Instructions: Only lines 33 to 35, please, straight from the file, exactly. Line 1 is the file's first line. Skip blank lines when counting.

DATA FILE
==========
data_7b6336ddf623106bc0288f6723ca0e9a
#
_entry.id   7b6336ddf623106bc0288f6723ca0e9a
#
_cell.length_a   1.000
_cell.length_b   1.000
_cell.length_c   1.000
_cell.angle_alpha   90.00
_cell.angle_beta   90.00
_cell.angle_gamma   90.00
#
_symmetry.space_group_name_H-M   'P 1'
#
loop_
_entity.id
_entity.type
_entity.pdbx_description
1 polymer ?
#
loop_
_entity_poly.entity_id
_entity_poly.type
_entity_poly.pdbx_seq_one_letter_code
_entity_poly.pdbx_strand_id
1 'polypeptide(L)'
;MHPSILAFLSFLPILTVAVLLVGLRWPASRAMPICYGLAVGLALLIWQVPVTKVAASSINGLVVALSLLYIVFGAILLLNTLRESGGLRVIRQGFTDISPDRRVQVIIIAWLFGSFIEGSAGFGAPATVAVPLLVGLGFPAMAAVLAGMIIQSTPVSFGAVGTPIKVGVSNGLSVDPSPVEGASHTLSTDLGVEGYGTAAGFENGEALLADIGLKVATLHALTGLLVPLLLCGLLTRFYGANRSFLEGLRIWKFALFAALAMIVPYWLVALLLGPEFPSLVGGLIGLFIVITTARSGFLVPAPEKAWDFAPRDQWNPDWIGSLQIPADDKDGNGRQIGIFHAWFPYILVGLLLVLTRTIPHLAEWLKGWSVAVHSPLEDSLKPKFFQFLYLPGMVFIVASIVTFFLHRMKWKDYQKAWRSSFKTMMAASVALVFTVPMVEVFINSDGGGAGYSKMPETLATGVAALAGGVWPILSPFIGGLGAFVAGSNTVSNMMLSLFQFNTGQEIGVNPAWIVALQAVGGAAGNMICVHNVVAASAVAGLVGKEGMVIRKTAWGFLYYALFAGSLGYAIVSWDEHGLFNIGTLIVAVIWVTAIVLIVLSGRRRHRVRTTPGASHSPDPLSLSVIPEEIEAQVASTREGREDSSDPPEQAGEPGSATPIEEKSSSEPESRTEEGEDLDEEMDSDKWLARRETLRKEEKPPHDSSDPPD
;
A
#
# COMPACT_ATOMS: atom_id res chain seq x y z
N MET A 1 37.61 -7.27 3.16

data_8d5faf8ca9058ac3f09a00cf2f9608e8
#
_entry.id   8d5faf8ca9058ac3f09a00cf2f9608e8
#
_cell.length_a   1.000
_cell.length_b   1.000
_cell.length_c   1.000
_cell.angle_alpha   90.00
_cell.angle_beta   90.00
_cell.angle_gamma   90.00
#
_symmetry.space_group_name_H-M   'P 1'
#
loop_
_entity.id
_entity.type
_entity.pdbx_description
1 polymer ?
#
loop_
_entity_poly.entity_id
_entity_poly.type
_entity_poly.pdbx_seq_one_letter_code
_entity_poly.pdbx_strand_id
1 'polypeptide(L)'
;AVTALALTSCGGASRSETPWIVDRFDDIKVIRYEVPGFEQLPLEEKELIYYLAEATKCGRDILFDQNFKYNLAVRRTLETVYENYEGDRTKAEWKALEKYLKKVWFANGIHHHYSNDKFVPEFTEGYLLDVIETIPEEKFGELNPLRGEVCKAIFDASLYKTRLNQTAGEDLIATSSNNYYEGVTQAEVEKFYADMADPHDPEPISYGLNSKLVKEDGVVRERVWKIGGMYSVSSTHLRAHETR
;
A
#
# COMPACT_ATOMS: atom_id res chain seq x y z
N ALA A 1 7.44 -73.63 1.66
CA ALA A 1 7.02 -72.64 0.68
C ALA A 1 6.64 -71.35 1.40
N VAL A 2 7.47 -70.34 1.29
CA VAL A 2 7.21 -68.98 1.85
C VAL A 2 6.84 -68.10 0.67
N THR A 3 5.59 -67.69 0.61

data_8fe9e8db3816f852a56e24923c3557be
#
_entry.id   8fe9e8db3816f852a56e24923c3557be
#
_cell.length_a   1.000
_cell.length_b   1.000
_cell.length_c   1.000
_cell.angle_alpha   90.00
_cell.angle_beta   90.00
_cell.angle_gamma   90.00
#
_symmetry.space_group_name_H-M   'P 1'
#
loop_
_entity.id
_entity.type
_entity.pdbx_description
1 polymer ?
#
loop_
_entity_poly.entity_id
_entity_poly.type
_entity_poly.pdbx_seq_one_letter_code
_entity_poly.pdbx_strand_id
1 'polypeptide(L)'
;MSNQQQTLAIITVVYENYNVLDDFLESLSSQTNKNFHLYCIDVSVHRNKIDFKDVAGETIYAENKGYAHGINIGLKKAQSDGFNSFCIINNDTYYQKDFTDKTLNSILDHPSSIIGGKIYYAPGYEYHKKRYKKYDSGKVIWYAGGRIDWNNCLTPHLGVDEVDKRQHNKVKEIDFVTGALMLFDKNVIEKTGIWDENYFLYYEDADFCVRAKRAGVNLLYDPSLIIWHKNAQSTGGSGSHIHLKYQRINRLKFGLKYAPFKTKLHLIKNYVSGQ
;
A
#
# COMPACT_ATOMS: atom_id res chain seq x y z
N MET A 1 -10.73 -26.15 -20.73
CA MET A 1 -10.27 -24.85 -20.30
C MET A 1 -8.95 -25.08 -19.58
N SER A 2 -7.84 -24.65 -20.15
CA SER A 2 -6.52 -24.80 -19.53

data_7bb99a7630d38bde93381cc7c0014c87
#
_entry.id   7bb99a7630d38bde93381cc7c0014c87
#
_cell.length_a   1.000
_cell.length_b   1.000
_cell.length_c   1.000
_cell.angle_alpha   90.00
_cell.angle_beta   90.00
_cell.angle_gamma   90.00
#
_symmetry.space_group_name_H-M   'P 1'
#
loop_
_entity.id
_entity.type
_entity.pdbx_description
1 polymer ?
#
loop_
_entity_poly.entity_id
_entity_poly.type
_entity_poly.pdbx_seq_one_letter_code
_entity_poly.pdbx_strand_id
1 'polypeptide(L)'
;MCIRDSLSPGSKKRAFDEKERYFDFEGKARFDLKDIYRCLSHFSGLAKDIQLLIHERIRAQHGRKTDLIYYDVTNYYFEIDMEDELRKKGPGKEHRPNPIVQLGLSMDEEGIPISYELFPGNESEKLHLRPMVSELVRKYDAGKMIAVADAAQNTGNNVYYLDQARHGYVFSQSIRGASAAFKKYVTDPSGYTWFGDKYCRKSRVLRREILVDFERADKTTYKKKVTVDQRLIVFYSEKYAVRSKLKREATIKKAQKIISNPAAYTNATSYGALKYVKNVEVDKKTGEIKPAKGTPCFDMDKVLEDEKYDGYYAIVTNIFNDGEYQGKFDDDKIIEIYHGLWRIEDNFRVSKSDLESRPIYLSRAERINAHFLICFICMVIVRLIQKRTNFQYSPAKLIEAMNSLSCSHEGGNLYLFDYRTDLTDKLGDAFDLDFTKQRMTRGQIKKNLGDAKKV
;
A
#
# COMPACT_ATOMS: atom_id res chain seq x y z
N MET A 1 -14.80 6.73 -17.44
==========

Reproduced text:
#
_entry.id   8d5faf8ca9058ac3f09a00cf2f9608e8
#